Out in the Community
Last night, I went to the open mike at Kollective coffee house in Hot Springs. Billed as the longest running open mike in the USA—it has existed for well over a thousand Wednesday evenings.
Normally, at home, I probably wouldn’t go. I’ve spent an inordinate amount of time listening to poetry—often big groups. But here I wanted to see the Hot Springs scene.
The line-up was excellent, and very diverse. I knew I wasn’t in Santa Fe anymore when folks read about crashing a Confederate rally and some awkward confrontations with Jesus. And some poets just passing through on spring break. The headliners were from New Wave, a group of young African-American performance poets from Little Rock. Local favorites, they pulled off a strong combo of rap rhyme and personal vulnerability. Plus, an emphasis on collaboration and community. They got a standing ovation.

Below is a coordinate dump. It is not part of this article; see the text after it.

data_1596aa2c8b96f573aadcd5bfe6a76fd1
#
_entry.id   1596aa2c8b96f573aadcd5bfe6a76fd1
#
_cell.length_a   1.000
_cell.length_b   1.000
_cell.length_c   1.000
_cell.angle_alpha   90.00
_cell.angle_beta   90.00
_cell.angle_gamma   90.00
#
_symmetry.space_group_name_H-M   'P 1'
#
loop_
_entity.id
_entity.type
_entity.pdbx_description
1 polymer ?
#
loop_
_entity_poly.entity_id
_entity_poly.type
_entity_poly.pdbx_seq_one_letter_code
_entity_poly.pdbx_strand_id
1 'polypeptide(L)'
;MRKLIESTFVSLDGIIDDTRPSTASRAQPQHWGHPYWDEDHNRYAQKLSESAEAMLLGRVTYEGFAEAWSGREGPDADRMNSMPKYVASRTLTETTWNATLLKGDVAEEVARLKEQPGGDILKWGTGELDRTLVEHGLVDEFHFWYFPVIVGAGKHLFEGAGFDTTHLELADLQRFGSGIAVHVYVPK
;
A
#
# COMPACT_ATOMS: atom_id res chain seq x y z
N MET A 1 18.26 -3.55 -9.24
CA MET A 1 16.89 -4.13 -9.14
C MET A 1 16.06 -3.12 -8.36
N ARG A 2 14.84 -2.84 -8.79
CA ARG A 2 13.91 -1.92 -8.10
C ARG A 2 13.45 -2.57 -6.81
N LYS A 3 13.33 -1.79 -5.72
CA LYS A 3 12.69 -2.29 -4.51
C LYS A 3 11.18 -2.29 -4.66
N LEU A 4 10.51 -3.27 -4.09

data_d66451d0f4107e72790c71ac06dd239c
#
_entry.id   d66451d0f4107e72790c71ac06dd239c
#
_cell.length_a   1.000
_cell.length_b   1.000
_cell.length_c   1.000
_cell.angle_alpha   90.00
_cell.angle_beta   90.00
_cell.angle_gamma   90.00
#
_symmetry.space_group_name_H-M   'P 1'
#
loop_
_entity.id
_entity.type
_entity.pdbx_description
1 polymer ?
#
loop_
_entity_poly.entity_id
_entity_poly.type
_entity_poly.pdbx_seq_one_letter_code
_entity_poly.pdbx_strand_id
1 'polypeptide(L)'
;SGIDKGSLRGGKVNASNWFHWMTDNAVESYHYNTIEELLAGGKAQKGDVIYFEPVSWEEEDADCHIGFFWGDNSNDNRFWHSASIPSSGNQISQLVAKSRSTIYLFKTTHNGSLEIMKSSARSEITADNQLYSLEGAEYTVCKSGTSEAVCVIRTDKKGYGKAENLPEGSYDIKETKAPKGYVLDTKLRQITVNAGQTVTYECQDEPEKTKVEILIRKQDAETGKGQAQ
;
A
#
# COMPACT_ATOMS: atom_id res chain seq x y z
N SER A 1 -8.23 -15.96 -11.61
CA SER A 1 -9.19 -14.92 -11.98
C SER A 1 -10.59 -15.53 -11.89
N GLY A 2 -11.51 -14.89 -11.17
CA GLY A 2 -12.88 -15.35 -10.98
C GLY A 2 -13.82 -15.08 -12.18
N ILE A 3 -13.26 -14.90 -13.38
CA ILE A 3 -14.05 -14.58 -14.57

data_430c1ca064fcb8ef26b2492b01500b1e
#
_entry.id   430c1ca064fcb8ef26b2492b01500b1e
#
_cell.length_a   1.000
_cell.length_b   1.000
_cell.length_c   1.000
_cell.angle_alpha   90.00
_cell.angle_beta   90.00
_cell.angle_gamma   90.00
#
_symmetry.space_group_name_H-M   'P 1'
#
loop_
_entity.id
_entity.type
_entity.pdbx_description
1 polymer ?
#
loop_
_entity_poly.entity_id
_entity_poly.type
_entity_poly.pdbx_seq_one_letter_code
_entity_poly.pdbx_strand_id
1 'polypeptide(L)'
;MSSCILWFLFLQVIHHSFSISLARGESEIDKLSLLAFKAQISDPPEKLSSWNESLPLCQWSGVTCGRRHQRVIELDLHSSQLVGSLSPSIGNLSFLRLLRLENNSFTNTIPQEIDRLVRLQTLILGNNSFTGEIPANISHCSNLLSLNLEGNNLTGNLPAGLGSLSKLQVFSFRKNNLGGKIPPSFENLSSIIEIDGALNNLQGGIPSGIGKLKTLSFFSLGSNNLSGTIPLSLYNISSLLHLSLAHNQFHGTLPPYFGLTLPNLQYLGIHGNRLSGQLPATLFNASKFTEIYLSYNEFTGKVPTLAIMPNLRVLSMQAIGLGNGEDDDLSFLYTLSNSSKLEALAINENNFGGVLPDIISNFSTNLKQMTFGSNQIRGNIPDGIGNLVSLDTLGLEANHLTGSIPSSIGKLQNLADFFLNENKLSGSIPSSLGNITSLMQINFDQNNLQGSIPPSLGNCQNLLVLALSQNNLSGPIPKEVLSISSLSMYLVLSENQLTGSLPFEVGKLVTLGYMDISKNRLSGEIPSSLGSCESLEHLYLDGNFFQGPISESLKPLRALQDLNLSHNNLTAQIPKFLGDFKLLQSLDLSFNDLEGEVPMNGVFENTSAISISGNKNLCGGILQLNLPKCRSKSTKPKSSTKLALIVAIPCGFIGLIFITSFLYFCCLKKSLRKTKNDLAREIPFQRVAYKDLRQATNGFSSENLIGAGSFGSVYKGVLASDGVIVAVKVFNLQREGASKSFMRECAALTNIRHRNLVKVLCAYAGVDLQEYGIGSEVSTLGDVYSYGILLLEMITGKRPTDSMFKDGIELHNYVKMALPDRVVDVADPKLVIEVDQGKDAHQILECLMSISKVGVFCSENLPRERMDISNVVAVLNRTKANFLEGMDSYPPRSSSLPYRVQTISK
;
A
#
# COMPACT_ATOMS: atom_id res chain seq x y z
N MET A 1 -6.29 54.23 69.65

The MC did a special job—giving each reader a bit of recall and praise. I was touched to read about my experiences here, and get to plug the artists-in-residence program with the park. Some local folk had invited me and we sat and chatted—about moving to Santa Fe!
Santa Fe poetry’s scene can appear diverse in terms of people, but it has a shared aesthetic. Not everyone fits, but I’d summarize it as—emotionally open, imagistic, leaping poetry…and Pablo Neruda is God. It has one of my favorite audiences anywhere—with audible sighs of appreciation, oohs and aahs as if we were at a fireworks display.
But what I enjoyed in Hot Springs was just a deep level of acceptance for approach. However, a word of caution for the beginner. It seems that many people start off by writing about personal pain—the pain of isolation, and of romantic failure. Nothing wrong with this, but it isn’t enough. Even your pain at social injustice doesn’t completely do it. The world is a big place, and it has a lot more than you or me in it. Try and find that.
Hats off to the longest running open mike in a town that is also a national park!